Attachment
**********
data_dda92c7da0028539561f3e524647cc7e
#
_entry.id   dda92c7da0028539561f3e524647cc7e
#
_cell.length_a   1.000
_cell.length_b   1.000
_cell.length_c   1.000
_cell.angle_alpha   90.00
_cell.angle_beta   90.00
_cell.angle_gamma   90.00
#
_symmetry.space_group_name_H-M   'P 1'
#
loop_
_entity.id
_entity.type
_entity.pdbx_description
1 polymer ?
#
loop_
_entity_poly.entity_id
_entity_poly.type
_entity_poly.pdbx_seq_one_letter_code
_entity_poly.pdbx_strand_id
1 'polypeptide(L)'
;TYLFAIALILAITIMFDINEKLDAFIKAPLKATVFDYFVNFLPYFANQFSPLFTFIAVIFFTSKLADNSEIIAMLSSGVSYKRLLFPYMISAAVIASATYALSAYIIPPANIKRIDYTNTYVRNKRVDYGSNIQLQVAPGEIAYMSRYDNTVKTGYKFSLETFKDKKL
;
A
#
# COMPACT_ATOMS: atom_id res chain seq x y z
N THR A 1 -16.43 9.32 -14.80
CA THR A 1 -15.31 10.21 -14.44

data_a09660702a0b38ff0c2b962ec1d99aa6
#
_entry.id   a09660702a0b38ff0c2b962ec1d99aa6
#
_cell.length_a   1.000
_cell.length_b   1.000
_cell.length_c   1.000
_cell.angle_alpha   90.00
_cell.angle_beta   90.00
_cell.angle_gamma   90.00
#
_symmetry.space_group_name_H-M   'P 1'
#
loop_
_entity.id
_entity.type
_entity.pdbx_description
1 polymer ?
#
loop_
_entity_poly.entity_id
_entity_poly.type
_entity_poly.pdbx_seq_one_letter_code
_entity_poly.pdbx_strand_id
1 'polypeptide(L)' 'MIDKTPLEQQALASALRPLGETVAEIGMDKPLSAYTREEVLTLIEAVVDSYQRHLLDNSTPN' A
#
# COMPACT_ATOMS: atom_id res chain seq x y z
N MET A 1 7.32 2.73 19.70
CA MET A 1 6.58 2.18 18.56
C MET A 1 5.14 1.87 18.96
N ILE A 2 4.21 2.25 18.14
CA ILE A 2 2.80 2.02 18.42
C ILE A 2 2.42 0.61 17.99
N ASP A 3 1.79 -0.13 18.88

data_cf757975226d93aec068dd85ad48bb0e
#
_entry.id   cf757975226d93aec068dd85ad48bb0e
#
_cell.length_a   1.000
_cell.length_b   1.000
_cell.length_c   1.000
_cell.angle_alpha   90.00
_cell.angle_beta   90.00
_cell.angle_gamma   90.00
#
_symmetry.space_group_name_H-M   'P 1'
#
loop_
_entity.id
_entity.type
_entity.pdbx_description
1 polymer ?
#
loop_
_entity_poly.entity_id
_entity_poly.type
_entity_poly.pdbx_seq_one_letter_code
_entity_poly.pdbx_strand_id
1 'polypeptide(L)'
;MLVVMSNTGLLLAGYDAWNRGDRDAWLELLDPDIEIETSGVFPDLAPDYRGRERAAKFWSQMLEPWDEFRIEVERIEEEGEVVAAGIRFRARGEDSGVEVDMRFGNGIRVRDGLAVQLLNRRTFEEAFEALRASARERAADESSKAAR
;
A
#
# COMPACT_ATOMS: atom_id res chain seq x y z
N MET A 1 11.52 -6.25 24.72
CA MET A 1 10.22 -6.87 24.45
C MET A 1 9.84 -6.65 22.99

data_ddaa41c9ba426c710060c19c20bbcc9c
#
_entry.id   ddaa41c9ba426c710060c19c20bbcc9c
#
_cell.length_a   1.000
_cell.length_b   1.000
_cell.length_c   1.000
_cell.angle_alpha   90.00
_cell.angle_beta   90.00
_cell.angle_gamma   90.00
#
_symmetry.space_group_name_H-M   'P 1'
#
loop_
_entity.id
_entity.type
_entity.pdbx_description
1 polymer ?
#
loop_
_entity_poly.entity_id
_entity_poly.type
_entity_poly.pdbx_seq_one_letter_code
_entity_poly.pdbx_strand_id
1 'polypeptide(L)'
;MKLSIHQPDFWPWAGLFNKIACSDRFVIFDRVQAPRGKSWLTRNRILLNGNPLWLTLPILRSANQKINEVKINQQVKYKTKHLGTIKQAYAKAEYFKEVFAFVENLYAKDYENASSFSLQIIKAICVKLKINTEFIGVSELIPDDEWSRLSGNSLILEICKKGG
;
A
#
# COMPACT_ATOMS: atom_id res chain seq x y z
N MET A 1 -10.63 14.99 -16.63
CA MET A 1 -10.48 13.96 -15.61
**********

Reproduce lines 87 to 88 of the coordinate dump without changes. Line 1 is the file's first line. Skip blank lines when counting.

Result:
_entity_poly.entity_id
_entity_poly.type